It should be recognised that remanufacturing is an extremely demanding process that requires specialised knowledge and equipment to ensure that the bearing properties are maintained and guarantee continued reliability once the product is back in operation. “Working with a specialised supplier is essential”, says Rudolf Groissmayr. “Not only will they have the capabilities to carry out the work quickly to the highest standards, they will also be able to help a customer understand why the bearing was damaged in the first place and to assist with subsequent machine optimisation to minimise the risk of subsequent failures.”
Not all bearings are suitable for remanufacture. Those with heavy damage or fractures are generally only fit for recycling. The remanufacturing process therefore begins with an expert assessment of bearing condition, to determine both suitability for remanufacture and the type and extent of work required. An important aspect that is often overlooked is to assess bearing condition in the context of its application, taking into account the bearing load, lubrication conditions and time in operation; this enables the nature of the problem that has caused the damage to be fully understood.
A clear distinction has to be made between problems of subsurface-initiated fatigue and surface-initiated fatigue. The former describes the shear stresses that appear cyclically immediately below the load carrying surface of the rings and rolling elements. These stresses cause microscopic fissures that gradually extend to the surface and, as the rolling elements pass over these fissures, fragments of the surface material spalls or breaks away. Bearing raceways with damage caused by subsurface-initiated fatigue are not normally suitable for remanufacture, while those suffering from surface initiated fatigue can generally be restored by honing or grinding.
When a bearing arrives at an SKF remanufacturing centre, it is visually inspected and parameters such as residual magnetism and clearance are checked. The bearing is then disassembled and cleaned before the component parts are carefully inspected and their dimensions measured. This includes standard measurement of ring wall thickness and ovality, with the option of ultrasonic testing to detect subsurface micro-cracks. Additionally, measurement of hardness, roller diameter set variation and outer dimensions can be added depending on the condition of the bearing and the criticality of the application.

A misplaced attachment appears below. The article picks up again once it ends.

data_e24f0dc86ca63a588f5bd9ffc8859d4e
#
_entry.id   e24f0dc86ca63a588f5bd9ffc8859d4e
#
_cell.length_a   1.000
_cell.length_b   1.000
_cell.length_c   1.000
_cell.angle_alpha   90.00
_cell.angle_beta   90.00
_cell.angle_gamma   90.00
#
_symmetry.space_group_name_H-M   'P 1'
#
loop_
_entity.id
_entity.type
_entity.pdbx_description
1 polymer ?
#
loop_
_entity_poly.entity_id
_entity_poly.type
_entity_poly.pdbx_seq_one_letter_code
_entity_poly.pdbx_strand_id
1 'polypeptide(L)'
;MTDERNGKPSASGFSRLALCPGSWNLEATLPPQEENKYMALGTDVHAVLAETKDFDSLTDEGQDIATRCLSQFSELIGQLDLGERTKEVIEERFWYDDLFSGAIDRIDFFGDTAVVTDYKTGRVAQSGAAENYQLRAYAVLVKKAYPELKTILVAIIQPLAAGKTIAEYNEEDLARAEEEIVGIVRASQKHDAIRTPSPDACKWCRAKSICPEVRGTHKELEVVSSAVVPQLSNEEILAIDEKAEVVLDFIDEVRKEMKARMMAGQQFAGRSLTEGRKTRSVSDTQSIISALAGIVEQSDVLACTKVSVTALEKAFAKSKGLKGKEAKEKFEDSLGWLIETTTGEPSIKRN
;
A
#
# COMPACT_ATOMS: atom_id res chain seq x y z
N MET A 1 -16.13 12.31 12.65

This initial assessment phase is then followed by the submission of a customer report and a recommendation for further actions. The subsequent remanufacturing process is undertaken in a dedicated production facility, combining advanced automation and control systems with the engineering knowledge of experienced technicians.
The remanufacturing process is effectively divided into four categories: service level 1 (SL1) covers inspection and analysis of failures; service level 2 (SL2) covers the process of restoring bearings that have not been used but may have degraded due to lengthy or incorrect storage; service level 3 (SL3) covers the remanufacture of bearings, primarily by polishing processes, with the reuse of existing components; service level 4 (SL4) is for the extensive remanufacture of bearings requiring the replacement of components and grinding of raceways. In each case, remanufactured bearings are reassembled, quality inspected and marked for traceability before being packed and returned to the customer.
Rudolf Groissmayr believes that bearing remanufacture offers considerable advantages. “Our experience has shown that remanufacturing can help paper mills reduce their annual bearing replacement costs. This can vary, depending on the business model, but can typically be between ten and twelve percent. Just as importantly, the relatively short lead times mean that, with careful planning, bearings can be remanufactured during normal line shutdown, thereby minimising any loss of productivity. Finally, the potential energy savings also make remanufacturing an attractive option from an environmental perspective”.